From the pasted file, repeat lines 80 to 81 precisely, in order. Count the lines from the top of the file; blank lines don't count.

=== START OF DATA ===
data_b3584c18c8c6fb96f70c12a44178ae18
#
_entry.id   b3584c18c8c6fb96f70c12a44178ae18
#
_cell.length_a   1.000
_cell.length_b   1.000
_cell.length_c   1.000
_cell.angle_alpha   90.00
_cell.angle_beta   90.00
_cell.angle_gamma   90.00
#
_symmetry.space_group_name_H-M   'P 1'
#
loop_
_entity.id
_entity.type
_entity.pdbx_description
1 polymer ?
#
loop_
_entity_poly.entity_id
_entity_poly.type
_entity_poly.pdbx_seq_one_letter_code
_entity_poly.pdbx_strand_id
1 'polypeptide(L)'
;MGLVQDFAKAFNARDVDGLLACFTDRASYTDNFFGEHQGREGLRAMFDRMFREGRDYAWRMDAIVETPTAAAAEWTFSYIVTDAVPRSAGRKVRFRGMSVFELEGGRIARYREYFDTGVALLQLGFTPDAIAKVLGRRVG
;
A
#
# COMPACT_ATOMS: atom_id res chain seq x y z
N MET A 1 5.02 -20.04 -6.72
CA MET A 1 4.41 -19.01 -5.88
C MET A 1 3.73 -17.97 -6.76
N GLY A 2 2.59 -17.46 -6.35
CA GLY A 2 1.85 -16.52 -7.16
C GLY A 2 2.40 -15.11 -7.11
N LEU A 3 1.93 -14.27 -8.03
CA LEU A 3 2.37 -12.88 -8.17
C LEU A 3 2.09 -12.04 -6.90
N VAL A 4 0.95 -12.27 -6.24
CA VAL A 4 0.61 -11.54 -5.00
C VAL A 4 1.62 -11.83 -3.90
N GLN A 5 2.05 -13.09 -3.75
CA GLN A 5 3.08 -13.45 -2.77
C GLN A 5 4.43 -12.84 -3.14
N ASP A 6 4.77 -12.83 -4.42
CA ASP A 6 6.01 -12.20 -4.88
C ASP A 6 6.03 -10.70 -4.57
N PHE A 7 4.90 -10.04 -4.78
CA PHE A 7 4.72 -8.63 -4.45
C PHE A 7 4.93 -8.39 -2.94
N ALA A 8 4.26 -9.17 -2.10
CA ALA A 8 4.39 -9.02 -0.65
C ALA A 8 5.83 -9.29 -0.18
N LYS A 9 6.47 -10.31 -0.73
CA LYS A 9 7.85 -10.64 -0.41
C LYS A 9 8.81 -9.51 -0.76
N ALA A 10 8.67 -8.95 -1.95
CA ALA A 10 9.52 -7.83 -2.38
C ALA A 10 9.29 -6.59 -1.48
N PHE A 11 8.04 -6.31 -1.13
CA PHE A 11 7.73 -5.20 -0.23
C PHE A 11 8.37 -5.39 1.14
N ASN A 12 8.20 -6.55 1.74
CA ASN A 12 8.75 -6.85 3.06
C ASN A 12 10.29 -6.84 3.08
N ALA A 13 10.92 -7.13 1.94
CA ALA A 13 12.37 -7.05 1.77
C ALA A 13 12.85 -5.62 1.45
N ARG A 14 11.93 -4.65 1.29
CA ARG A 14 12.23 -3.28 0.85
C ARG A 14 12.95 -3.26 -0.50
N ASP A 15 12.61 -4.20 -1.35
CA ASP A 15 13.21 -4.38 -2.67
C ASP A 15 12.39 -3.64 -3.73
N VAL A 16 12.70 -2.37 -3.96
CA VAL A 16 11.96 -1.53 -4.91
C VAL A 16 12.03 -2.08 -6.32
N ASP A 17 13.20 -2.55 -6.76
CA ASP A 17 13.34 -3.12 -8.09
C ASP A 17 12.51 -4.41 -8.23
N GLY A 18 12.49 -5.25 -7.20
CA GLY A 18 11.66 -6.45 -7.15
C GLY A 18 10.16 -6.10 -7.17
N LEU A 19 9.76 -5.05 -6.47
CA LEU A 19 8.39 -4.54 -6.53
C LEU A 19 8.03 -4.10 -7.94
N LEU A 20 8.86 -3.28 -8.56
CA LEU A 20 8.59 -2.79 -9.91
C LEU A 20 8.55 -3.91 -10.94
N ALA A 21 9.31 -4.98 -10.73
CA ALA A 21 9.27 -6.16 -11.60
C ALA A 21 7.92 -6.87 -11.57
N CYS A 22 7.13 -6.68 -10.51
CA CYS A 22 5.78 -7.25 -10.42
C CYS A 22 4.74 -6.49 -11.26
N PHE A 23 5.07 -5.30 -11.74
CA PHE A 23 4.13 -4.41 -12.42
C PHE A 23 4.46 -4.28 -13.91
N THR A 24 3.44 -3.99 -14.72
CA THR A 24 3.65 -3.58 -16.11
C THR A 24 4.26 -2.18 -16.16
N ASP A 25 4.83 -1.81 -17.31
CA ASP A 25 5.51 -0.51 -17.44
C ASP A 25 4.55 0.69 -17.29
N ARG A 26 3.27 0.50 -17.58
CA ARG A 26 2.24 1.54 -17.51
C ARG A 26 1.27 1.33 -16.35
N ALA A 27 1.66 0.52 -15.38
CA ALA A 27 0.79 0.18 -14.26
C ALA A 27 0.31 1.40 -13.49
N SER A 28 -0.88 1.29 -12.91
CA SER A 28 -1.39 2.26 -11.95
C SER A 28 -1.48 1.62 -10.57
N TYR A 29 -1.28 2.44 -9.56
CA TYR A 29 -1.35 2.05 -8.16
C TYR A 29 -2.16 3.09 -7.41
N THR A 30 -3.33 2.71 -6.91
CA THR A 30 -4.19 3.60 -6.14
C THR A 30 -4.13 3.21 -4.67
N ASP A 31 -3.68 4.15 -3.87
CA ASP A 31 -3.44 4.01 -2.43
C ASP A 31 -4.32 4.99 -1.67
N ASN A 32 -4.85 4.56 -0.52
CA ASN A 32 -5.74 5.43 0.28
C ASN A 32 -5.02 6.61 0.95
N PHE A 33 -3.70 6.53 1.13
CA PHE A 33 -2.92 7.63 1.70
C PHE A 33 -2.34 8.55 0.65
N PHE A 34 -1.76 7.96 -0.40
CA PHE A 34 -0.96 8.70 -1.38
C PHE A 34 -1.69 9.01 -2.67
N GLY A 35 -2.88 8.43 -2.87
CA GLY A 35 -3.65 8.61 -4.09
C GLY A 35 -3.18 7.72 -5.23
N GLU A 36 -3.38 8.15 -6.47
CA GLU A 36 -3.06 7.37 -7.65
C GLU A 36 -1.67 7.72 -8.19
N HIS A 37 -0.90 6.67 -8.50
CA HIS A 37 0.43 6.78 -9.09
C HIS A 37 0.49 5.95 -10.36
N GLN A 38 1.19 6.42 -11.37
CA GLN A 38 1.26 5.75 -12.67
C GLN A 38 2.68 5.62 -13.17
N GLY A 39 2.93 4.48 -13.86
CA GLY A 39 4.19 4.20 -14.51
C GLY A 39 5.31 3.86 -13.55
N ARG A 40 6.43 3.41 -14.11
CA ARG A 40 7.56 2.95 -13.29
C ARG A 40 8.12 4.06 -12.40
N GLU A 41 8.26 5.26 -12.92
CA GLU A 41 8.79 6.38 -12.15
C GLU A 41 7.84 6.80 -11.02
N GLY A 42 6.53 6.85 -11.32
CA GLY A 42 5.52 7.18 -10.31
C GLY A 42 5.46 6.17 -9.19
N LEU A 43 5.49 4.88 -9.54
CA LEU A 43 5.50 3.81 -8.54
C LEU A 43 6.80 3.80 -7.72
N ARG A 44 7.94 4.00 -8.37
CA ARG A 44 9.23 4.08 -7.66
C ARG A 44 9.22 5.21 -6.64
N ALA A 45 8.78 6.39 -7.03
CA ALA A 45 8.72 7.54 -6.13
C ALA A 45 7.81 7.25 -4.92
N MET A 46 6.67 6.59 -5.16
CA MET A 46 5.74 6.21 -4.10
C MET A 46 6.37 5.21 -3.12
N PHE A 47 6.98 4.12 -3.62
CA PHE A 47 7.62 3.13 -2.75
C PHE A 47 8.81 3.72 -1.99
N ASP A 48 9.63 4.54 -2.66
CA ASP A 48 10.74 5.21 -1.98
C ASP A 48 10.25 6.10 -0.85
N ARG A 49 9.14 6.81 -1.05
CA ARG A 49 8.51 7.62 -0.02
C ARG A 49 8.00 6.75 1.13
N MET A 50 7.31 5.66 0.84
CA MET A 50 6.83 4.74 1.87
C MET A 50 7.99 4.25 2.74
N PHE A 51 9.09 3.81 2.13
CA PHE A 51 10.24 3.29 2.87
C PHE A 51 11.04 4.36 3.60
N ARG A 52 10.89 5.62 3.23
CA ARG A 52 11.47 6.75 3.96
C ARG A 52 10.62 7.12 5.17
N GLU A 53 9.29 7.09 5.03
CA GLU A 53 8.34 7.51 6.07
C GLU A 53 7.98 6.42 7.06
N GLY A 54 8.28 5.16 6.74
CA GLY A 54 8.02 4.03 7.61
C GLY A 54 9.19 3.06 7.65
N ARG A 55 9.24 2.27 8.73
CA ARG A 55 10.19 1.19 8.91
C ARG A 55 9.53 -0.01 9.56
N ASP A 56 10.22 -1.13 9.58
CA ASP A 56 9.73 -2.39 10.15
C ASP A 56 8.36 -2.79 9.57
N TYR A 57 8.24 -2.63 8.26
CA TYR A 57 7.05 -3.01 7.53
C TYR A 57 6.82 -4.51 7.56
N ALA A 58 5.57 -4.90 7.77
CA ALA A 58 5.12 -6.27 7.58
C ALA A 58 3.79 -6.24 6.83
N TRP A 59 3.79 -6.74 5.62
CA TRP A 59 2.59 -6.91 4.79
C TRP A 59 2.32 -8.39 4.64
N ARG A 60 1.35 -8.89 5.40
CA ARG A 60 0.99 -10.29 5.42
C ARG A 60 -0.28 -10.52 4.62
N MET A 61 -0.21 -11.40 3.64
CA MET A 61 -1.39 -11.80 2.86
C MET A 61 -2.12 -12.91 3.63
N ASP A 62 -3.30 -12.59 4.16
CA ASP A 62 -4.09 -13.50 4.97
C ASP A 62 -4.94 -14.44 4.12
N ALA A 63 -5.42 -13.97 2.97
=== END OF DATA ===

CA ASP A 17 13.34 -3.12 -8.09
C ASP A 17 12.51 -4.41 -8.23